1) How does a smooth rubber tire outperform a knobby tire on ice?

    2) Now explain how a studded knobby tire performs better than a smooth rubber tire on ice.

    @murphini Amen, brother -- Mom's prayers have not gone unheard. Speaking of guardian angels, I watched Angels and Demons while on the rollers this past weekend. See? I use my brain (sometimes).

  7. Feel free to start applying that brain here.

  8. i don't run studs because i'm a cheap bastard and 32/35 work okay for me...

  9. I hope Munson is just giving you a hard time, I gotta believe this is the case.

    Anyway, I hear that if you wrap wire around your tire you can avoid this my creating a makeshift studded tire. I haven't tried it yet, but as soon as I get some wire I'm all over it.

    Good O'l Shim

  10. Studs!

    Get the Nokians. They will last multiple seasons. You won't regret it.

    Heck, to prove it to you, I'll let you borrow mine for a couple of days and I'll ride the bus.

    This morning I was fearfully timid to walk down my steps and sidewalk on the glaze. I couldn't wait to mount the bike, where I felt secure in the ice biting qualities of my tires.

  11. I'm sorry Brady to open a can of freezing worms again. I should clarify when I go babbling on about nothing - most of what I say is nowhere near the gospel. Take it with an iceberg's worth of salt.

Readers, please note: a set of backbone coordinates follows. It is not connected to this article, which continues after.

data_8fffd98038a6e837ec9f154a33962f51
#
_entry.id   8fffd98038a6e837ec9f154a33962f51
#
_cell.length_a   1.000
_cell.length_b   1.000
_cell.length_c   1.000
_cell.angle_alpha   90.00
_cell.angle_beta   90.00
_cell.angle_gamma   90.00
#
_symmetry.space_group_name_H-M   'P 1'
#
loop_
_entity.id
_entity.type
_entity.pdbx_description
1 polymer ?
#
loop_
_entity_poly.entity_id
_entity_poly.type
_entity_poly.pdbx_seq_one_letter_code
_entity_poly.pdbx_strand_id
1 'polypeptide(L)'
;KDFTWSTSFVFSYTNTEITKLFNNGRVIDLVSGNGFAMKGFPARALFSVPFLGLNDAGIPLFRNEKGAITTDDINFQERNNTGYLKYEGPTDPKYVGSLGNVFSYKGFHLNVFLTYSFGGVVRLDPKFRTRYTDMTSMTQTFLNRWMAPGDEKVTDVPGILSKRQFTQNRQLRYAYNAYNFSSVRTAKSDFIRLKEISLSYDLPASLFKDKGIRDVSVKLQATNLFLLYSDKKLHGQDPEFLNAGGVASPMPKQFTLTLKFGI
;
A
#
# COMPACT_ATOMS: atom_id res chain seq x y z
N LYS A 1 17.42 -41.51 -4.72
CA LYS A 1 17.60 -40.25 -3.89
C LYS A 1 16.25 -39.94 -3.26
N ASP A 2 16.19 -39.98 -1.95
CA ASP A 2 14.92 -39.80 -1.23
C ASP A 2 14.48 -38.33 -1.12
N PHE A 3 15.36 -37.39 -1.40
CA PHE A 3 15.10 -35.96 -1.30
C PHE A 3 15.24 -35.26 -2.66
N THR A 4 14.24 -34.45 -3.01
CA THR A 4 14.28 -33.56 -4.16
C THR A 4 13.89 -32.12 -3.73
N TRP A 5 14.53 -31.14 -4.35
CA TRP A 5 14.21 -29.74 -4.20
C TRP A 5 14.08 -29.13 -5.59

I rode in at 10:30 today and there was only a couple slick spots left. The only way I could tell is because my rear slick tire slipped around. My front studded tire was just fine.

    I would follow Scott's advice, he's ridden through more of this stuff than I have since I wuss out and take the bus often. My offer still stands to lend you my spare studded tire if you want.

  12. @scottredd & @MunsonedinOmaha - I'm considering borrowing. Thanks for the offer.

    Of course, besides Ol' Shim stealing my Dad's thunder re: wrapping one's tire with wire, there's the homemade solution, too. See bottom of this page.

  13. One of the neighborhood kids made a set of those studs like 35 years ago on his bmx bike. We took turns racing it around a frozen pond against the clock until falling and hitting my head on the ice. (Of course this was well before they invented the paper coffee cup lid), so I ended up unconscious and had to be carried back to my parents house. We fell hard and we liked it, we liked it a lot, we didn't need no stinkin fancy coffee cup lid, we got concussions and went back and did it again and thats the way it was.

  14. Shim, that little tale explains so much. Thank you for having the courage to share.

  15. Brady, preventing the unlatched helmet should be the focus here - you can't always draw from your Mom's prayer bank. I propose a small solar panel on the helmet that would power a tiny chip, like those found on talking greeting cards, inside the webbing headband. When the helmet is put on, the depressed chip would play "Boomer Sooner" until latched. Oops, no sunshine in Omaha in the winter. Back to the drawing board. 'Ol Dad

  16. Yeeeessssssss!

    See you at lunch tomorrow.